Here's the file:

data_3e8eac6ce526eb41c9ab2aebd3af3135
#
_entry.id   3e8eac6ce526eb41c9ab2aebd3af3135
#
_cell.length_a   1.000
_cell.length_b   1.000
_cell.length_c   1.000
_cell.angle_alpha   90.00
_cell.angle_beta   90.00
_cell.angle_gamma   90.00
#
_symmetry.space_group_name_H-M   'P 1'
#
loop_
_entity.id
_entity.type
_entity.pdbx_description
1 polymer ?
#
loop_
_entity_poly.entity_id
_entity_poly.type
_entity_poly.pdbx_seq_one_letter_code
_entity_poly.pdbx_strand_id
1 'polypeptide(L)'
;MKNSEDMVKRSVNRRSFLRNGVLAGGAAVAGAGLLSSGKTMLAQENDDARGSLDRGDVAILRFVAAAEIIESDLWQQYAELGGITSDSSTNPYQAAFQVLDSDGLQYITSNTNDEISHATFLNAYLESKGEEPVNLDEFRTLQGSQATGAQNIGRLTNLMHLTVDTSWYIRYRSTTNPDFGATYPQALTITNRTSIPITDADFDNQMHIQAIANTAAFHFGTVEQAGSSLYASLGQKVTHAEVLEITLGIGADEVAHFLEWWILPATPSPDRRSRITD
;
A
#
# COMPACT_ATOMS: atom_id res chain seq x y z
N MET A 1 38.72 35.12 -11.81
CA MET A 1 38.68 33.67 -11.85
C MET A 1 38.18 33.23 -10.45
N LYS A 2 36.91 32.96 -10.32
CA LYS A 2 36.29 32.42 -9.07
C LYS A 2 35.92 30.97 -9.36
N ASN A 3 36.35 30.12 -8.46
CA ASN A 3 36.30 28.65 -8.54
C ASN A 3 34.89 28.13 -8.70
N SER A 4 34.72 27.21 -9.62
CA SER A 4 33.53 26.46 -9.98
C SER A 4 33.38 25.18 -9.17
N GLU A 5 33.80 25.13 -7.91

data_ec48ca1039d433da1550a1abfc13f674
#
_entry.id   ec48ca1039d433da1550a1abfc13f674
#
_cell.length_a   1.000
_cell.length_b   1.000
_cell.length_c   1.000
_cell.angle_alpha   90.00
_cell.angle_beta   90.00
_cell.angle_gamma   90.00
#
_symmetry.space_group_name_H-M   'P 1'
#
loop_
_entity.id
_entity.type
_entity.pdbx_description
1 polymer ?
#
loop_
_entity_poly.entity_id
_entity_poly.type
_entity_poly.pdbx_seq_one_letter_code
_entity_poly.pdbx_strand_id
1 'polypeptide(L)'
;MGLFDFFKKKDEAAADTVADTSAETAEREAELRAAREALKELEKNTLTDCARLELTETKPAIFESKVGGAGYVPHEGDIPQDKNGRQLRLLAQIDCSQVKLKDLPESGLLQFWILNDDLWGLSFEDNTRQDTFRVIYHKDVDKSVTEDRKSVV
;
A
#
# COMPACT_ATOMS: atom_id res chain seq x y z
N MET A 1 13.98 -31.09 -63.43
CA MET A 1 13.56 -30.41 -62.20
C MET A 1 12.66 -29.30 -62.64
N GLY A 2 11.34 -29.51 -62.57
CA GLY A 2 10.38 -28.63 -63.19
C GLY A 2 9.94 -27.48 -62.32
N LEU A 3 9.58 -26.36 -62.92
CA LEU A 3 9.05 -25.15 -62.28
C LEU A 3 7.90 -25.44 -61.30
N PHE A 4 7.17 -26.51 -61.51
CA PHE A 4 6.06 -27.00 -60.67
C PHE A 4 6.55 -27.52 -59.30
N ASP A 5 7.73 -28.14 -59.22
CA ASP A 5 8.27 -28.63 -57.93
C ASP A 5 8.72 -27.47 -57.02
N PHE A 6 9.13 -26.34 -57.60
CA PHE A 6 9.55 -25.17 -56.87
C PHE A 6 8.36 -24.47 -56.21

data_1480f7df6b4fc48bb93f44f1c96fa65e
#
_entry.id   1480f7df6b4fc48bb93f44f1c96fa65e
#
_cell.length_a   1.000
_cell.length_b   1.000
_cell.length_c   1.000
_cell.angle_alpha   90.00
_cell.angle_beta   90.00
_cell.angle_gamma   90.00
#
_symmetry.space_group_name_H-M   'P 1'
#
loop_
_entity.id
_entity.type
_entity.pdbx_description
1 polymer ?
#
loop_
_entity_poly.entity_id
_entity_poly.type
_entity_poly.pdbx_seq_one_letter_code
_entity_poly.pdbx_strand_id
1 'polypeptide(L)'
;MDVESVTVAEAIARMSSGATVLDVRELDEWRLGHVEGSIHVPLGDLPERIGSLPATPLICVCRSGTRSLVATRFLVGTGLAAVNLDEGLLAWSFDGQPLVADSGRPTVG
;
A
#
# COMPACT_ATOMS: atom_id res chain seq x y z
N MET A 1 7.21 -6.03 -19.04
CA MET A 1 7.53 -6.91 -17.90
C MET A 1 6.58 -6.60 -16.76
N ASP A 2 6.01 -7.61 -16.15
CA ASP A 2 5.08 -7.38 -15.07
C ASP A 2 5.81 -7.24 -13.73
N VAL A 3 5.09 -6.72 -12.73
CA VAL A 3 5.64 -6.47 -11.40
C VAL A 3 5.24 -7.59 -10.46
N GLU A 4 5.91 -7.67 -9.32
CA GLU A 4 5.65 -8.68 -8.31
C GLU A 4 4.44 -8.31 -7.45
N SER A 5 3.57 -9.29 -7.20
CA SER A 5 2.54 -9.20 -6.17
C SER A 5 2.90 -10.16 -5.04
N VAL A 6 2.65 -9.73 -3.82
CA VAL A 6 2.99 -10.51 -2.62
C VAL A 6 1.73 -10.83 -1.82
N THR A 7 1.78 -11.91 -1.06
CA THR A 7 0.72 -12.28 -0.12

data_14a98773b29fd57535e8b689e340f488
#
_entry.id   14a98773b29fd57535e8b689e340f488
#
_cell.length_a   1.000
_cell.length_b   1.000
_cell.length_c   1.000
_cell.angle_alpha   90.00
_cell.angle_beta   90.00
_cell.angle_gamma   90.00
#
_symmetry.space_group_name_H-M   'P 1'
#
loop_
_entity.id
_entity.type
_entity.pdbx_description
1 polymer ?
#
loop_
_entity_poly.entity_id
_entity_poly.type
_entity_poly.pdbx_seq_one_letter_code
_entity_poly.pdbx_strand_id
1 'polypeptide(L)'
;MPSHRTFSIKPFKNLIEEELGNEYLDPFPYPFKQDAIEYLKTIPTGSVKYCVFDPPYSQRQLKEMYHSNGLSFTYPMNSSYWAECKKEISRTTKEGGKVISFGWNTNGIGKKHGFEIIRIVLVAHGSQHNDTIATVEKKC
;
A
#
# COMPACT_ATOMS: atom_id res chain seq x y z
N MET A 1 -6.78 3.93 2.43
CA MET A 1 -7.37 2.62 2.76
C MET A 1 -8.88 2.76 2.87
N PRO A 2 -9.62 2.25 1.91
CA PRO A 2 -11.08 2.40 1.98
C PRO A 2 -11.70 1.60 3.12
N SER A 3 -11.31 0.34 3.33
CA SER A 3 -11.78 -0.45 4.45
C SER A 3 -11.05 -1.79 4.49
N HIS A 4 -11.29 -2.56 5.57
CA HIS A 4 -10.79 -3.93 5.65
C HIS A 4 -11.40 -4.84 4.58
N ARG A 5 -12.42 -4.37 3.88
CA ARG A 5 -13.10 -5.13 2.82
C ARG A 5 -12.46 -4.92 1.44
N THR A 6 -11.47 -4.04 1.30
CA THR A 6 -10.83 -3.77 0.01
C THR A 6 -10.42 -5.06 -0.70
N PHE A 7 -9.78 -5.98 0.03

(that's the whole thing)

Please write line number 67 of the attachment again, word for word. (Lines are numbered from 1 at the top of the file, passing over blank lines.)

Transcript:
_entity_poly.pdbx_strand_id